“People who once called themselves the ‘Moral Majority’ are now seemingly willing to vote for anyone, however immoral, who supports their political positions,” Keller says, specifically in reference to politicians such as President Donald Trump and Roy Moore, former chief justice of Alabama’s supreme court.

In the case of these particular Evangelical conservatives, Conner says they take an extreme approach to the public realm and are “consumed with politics.”

“They think that politics is kind of a savior,” he said. “They say we’ve got to make America a Christian nation again.”

Conner says we do see Christian principles in our nation’s heritage, but according to him, some Evangelicals approach that heritage in the wrong way.

“In principle, I think there’s a role to play in sanctifying the culture, but for some people, it consumes them,” he said. “It becomes something we have to do, and God isn’t sovereign in that. They say we can make it if all of the pastors in the pulpit would start preaching on social issues. It’s very man-centered.”

If Christians aren’t careful, Conner says, they can easily make having a Christian nation become a kind of idol.

“The church does not need to be in a Christian nation for it to thrive and prosper; we can do that under any government,” he said. “The danger is that it becomes the focus of the ministry. We’ve got to stand for biblical values — there’s a legitimate message there. But we can’t make politics or morality an idol that we try to save. The gospel should always be our focus.”

The political balance of a dual citizenship
While American Evangelicals might be blindly following secular politicians, Keller’s “little-e” evangelicals have a much more balanced view of the Christian’s role in politics. For Conner, looking to the biblical teaching of St. Augustine on the church and state helps relieve some of the conflict between the two. In his “City of God,” Augustine makes the distinction between the kingdom of man and the kingdom of God, arguing that a Christian’s highest calling is to citizenship in the kingdom of God.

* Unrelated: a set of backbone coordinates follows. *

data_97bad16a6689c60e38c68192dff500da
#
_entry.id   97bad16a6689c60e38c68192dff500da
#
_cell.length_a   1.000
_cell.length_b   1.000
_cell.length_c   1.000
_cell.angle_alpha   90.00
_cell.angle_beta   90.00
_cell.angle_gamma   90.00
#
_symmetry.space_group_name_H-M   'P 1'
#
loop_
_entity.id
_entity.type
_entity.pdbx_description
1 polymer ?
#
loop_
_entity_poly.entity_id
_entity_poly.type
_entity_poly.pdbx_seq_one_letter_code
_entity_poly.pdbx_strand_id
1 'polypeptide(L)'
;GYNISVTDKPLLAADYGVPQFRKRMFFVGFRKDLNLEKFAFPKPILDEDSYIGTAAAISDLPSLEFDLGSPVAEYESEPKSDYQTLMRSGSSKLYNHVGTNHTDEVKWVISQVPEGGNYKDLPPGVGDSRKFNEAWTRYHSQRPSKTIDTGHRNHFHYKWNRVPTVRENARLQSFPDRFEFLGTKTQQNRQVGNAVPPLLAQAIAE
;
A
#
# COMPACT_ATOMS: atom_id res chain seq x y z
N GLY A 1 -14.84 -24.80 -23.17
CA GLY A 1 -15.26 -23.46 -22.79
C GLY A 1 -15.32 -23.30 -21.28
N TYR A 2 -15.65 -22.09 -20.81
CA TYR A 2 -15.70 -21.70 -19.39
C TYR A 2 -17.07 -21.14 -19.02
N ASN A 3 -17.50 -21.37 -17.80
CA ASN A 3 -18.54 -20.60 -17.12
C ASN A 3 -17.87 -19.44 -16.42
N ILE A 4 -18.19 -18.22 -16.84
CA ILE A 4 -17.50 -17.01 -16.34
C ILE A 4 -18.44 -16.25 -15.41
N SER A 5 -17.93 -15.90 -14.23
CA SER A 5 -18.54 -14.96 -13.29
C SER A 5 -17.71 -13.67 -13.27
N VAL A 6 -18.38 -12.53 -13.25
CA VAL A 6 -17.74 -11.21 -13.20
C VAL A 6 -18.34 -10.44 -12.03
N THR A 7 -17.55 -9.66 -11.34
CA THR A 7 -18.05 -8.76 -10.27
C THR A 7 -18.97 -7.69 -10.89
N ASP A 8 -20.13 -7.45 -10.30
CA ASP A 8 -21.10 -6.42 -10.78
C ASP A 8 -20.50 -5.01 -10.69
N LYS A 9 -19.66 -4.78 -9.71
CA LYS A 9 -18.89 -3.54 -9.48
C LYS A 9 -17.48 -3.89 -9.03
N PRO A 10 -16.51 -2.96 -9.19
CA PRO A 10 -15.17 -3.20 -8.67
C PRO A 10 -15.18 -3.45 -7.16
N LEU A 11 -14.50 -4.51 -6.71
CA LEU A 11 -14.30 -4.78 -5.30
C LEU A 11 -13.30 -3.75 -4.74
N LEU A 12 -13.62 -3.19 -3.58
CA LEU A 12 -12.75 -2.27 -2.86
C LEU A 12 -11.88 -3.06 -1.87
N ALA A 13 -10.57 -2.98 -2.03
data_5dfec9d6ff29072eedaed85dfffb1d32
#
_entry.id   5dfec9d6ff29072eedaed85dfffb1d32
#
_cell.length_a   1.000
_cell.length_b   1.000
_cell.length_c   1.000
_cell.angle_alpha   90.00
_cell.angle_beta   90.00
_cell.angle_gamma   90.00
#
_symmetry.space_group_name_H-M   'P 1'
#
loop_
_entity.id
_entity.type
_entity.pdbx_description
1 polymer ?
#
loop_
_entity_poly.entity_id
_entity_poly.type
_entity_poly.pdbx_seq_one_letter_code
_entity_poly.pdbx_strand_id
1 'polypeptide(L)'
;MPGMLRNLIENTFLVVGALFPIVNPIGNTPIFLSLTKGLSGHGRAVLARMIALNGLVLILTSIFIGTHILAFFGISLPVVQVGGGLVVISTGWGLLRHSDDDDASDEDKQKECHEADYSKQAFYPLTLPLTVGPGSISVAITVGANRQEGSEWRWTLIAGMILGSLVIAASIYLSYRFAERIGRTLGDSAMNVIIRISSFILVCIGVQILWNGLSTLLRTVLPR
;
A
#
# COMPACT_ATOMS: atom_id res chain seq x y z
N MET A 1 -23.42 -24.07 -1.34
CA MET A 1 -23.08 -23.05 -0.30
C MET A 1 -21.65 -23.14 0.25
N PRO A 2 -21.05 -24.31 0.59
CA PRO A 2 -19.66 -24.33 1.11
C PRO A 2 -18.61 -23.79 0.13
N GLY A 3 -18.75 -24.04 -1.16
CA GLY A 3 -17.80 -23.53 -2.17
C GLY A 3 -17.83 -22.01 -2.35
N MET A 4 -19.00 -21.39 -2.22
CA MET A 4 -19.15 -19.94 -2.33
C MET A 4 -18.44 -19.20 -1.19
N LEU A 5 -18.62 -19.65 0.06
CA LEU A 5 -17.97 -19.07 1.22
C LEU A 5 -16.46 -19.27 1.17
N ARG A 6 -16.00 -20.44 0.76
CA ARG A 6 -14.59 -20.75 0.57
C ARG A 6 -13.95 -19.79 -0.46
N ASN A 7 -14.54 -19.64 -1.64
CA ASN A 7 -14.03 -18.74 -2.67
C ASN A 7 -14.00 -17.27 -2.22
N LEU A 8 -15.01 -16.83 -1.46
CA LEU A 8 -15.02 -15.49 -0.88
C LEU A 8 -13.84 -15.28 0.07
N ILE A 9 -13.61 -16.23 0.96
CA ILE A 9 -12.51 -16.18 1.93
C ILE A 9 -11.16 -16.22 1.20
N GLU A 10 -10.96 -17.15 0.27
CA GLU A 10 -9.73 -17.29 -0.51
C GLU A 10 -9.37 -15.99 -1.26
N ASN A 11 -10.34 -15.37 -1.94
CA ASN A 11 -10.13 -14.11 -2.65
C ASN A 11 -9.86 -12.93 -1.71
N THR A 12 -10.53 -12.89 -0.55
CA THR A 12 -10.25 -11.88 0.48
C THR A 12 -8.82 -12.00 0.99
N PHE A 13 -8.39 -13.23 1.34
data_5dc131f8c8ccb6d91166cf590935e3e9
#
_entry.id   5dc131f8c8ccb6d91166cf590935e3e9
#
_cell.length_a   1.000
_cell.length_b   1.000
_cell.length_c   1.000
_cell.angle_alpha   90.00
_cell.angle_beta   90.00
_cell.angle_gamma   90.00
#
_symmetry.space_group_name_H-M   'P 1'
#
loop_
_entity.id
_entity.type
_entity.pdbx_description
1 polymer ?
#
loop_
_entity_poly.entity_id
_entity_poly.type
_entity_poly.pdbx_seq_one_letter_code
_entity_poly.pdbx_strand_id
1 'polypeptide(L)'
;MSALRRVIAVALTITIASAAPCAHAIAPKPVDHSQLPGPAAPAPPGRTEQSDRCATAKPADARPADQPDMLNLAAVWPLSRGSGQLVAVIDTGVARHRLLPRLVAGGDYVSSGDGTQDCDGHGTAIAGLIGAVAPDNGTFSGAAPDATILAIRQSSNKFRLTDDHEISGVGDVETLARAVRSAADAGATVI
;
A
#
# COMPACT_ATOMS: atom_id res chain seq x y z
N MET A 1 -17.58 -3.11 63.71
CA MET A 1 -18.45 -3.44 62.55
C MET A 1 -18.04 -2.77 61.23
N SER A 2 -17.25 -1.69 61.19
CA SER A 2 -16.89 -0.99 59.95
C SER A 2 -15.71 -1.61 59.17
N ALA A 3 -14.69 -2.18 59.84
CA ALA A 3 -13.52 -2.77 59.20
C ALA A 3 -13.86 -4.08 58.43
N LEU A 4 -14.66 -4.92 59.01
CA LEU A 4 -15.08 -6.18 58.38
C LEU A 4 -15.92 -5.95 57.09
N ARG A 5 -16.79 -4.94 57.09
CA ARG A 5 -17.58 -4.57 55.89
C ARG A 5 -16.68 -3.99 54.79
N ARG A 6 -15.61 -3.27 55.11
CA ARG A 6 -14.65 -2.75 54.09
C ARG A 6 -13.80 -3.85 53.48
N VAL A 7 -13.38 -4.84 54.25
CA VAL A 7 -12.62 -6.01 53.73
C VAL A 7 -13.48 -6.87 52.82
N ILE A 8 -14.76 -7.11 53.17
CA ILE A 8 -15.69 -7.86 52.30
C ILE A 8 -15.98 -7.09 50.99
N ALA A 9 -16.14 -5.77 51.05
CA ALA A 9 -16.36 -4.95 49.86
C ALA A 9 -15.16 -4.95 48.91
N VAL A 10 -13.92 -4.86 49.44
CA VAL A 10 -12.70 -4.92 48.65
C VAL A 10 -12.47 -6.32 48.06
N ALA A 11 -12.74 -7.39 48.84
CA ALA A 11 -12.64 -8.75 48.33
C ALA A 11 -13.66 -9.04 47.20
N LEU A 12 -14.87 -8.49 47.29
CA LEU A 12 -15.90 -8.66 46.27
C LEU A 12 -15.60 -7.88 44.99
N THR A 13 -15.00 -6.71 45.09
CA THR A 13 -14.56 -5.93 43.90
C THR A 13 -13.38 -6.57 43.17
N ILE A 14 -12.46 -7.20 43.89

This is not to say that Christians don’t have a responsibility as political citizens in their country, Conner says. He argues that the Bible provides the balance we need: Christians have a responsibility to the government – to “render unto Caesar what is Caesar’s” – without impinging their higher calling to follow God.

According to Travis Wussow, vice president for public policy and general counsel at the Ethics and Religious Liberty Commission, since the church has been placed by God in a world of politics, Christians cannot completely avoid political issues.

Politics, he says, “boils down to the question of how we live out our moral and ethical obligations together as a group.” The Christian must be willing to follow his convictions.

“Sometimes that will be in the center; sometimes people might call it extreme,” he said. “If we are clear about where our citizenship lies first, it can be easier to navigate political and social questions.”

In this approach to politics, Christians don’t have to vote according to a political party’s mandates; they are able to vote as a citizen of an earthly kingdom in light of their higher citizenship in the heavenly kingdom. While modern Evangelicals often vote with the intention of making life better for Christians, the historic evangelicals interact with the culture hoping to make life better for everyone. There might often be overlap in the voting habits of political Evangelicals and historical, orthodox evangelicals, but the rationale behind each vote could be very different.